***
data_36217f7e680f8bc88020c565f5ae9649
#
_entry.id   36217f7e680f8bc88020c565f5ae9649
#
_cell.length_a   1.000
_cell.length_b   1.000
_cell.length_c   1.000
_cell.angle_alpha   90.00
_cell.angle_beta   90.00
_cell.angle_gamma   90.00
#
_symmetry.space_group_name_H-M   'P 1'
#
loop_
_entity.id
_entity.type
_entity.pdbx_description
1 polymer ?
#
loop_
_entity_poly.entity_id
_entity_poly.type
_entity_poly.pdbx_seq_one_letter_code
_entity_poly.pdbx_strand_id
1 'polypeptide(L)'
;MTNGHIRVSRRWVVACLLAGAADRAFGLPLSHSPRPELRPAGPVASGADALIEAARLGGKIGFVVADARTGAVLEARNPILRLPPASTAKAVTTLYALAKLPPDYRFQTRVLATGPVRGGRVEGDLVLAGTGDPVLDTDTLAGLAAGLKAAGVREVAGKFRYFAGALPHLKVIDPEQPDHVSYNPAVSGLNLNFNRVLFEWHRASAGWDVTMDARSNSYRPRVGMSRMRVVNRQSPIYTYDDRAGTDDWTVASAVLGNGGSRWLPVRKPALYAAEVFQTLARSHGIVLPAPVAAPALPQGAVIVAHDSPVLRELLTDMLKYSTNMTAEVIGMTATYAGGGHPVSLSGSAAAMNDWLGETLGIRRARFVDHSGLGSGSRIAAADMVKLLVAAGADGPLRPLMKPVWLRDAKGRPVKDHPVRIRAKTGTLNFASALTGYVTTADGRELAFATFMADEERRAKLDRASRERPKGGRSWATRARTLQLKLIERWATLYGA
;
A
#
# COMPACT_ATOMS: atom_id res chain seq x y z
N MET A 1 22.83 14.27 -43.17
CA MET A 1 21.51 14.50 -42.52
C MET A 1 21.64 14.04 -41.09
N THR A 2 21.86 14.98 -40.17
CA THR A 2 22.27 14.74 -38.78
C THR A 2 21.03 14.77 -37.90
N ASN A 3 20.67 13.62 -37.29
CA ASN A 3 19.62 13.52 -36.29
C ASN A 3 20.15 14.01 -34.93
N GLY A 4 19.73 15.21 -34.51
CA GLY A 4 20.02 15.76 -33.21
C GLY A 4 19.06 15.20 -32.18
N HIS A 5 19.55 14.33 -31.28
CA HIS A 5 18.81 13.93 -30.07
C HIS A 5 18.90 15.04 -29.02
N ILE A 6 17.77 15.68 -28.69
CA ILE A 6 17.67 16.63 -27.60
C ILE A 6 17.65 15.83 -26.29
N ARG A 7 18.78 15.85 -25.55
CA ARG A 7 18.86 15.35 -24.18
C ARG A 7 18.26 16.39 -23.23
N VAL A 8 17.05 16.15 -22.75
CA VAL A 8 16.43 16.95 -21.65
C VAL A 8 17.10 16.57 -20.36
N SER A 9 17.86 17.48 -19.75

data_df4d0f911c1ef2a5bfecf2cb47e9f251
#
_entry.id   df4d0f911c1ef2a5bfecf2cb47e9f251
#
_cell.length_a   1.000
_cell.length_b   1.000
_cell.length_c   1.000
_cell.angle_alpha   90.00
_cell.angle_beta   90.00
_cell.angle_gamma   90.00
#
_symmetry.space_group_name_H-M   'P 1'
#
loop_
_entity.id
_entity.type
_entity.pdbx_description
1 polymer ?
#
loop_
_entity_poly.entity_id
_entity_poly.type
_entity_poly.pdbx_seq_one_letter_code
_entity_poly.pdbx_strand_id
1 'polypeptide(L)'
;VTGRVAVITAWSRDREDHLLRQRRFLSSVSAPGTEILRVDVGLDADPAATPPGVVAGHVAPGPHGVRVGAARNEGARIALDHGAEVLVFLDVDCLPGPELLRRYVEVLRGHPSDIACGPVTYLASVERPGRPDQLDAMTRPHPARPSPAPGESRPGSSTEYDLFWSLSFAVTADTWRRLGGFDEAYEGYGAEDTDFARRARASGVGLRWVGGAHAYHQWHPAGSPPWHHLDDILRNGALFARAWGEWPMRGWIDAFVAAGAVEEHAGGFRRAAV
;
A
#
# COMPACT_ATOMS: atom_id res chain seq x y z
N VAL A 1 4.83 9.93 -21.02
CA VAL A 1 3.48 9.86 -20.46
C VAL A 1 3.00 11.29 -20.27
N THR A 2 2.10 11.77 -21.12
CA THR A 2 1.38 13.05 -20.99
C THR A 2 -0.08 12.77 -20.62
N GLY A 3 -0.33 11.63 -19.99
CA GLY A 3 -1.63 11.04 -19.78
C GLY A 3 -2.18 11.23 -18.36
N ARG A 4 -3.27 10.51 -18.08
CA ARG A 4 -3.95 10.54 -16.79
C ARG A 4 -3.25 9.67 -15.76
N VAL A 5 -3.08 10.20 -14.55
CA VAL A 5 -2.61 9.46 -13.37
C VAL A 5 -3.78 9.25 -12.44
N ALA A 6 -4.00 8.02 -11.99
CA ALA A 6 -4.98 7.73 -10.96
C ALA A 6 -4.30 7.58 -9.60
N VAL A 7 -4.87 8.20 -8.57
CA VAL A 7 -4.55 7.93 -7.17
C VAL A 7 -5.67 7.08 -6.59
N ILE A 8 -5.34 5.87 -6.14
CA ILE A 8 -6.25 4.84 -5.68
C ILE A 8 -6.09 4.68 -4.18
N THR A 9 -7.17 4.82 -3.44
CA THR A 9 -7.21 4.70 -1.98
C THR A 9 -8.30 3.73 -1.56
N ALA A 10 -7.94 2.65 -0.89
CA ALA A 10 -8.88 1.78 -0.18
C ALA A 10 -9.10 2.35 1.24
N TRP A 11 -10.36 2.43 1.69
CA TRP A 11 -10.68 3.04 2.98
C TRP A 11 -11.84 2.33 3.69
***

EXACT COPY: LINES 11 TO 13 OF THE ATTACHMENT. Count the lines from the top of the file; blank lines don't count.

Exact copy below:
#
_symmetry.space_group_name_H-M   'P 1'
#